Brian Aldiss, Hothouse

There's all kinds of fascinating fiction out there about the end of humanity, with different kinds of terms for the discourse about it: human extinction, Dying Earth, Last Man, that sort of thing. I'm going to have to dig into the different terms much more carefully than I've yet gotten around to, if next year I get to teach the course on this that I expect to. For now, let me say only that these kinds of novels provide some seriously useful perspective that we ought to be drawing on when we think about climate change.

More particularly, Brian Aldiss' 1962 novel Hothouse illustrates - with no scientific veracity whatsoever, mind - just how wildly different the world could become in the future.

The back cover blurb, from my 1964 edition from Four Square:
The sun is going nova.
Its red disc hangs immobile in the sky, showering one half of the Earth with powerful radiation. A fantastic banyan tree covers the sunny side, and in its huge interior the descendants of human life fight their last desperate struggle for survival. Gone is man, the master of Earth: in his place is a small, puny, defenceless creature that has to spend most of its waking hours avoiding giant insects and other deadly traps that threaten its life.
In this inferno of eccentric destruction is Gren, the born rebel, who embarks upon man's last great adventure.
Or as the front cover put it: "In the far distant future, humans are tiny, green-skinned beings living in a vast tree."

In Hothouse, there are virtually no surviving insect species, birds, mammals, or reptiles: plants have thrived, and they've taken over the assorted ecological niches currently associated with all those other species. Termites, ants and humans are roughly the same size, for example, and not only is there an approximate truce between them, there are some possibilities for sentient communication between them. Theories of the so-called "Great Chain of Being" were terribly unsettled by the discovery of insect-eating plants like the Venus Flytrap, since insects were supposed to eat plants, and higher species shouldn't naturally be the food of the lower (except in a recycling sense, for corpses).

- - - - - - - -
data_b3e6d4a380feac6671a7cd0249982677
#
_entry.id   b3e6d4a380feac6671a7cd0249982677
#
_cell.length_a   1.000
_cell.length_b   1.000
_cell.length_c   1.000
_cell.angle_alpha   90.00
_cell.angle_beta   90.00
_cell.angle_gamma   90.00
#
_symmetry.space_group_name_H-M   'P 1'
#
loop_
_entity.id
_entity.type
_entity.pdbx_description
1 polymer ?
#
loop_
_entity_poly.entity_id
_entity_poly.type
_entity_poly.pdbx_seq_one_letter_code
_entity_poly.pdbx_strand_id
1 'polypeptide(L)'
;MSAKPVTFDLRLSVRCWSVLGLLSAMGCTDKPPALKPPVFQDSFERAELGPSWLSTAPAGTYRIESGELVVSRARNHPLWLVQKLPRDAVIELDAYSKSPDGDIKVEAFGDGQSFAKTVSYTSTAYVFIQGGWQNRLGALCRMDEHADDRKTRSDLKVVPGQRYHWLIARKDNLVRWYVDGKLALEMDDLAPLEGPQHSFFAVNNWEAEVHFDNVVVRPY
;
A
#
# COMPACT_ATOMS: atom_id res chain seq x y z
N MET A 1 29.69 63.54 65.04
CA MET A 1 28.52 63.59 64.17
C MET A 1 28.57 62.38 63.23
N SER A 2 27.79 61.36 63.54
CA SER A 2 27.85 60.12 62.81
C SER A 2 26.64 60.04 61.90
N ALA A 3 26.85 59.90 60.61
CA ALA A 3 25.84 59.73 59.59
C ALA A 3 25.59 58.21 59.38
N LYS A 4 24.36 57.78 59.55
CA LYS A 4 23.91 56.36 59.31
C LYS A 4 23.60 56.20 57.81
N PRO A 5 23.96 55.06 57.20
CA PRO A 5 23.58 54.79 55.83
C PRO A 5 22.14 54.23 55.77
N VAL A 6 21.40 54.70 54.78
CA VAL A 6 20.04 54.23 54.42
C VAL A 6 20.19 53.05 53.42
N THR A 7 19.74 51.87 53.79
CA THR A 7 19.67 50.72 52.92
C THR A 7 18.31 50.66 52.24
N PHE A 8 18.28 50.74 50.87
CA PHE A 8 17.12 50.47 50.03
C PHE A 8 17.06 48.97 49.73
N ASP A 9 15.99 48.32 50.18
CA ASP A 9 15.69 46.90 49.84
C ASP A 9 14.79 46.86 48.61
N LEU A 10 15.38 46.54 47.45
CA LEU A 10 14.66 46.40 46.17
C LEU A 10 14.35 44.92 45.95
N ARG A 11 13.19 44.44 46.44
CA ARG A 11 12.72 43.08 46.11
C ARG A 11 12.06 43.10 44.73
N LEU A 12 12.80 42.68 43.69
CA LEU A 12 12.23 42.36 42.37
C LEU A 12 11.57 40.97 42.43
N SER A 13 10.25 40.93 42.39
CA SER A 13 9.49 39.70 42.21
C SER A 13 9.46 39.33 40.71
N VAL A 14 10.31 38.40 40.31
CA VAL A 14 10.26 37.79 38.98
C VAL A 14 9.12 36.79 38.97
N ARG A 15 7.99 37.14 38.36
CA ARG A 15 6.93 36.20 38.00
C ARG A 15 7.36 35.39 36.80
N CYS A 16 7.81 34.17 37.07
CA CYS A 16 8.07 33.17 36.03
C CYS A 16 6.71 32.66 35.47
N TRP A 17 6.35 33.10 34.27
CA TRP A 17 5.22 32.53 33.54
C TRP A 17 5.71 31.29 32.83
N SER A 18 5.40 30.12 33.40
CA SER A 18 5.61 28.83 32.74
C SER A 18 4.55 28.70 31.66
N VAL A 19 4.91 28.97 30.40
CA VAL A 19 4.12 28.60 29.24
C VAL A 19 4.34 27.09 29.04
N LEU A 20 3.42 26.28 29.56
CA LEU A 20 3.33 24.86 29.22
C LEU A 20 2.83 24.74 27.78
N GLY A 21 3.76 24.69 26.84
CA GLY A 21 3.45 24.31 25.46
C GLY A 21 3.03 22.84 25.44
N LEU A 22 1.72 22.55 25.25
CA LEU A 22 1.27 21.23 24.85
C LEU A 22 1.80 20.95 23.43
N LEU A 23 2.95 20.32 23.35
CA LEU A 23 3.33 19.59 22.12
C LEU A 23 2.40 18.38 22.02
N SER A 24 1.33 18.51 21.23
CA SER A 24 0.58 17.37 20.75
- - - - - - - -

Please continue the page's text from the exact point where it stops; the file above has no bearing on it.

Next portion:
The earth has stopped rotating, too, since it's effectively tide-locked with the Moon (also now non-rotating), which means that the Earth simply has a light side and a dark side. So many millions of years have passed that really, the planet's light side is entirely covered by a single banyan tree engaged in marginal turf wars wherever there's a significant difference in terrain or climatic conditions: salt water, snow, volcanos, and so on.

And the novel (somewhat disjointedly, with a dramatic plot twist about the evolutionary origins of human intellect) follows the adventures of young Gren as he tries to make his way in this new world.

What compromises does a person make for individual survival, what's the bottom line for the various things that we think make humans human, what changes in the world would represent tipping points for what we think of as survival: all these questions, and more, are eddying around the background behind the present moment in which Gren's actions occur. With my perspective more attuned to climate change now than it was when I first read these kinds of novels, more than twenty-five years ago, I'm finding that I'm unable to focus entirely on each novel's present moment: I'm constantly distracted by (interested in?) the relationship between the represented alternative present, and the unrepresented present from which I'm reading.

None of Hothouse's scenarios looks anything like a short-term outcome for climate change, obviously, but what less dramatic changes might flow from the projected changes? As Ursula Le Guin and lots of other people have said over the years, science fiction is a wonderful thing to think with - thought experiments, basically - so I'd like to see more readers, of all stripes, including the snootier brands of academic readers, to spend more time thinking with SF about climate change.

I'm hoping to see a whole lot of people doing just this kind of thinking with me next year at UVic: ENGL 478, 2013/14, and I'm hoping to mildly MOOC-ify it, too.


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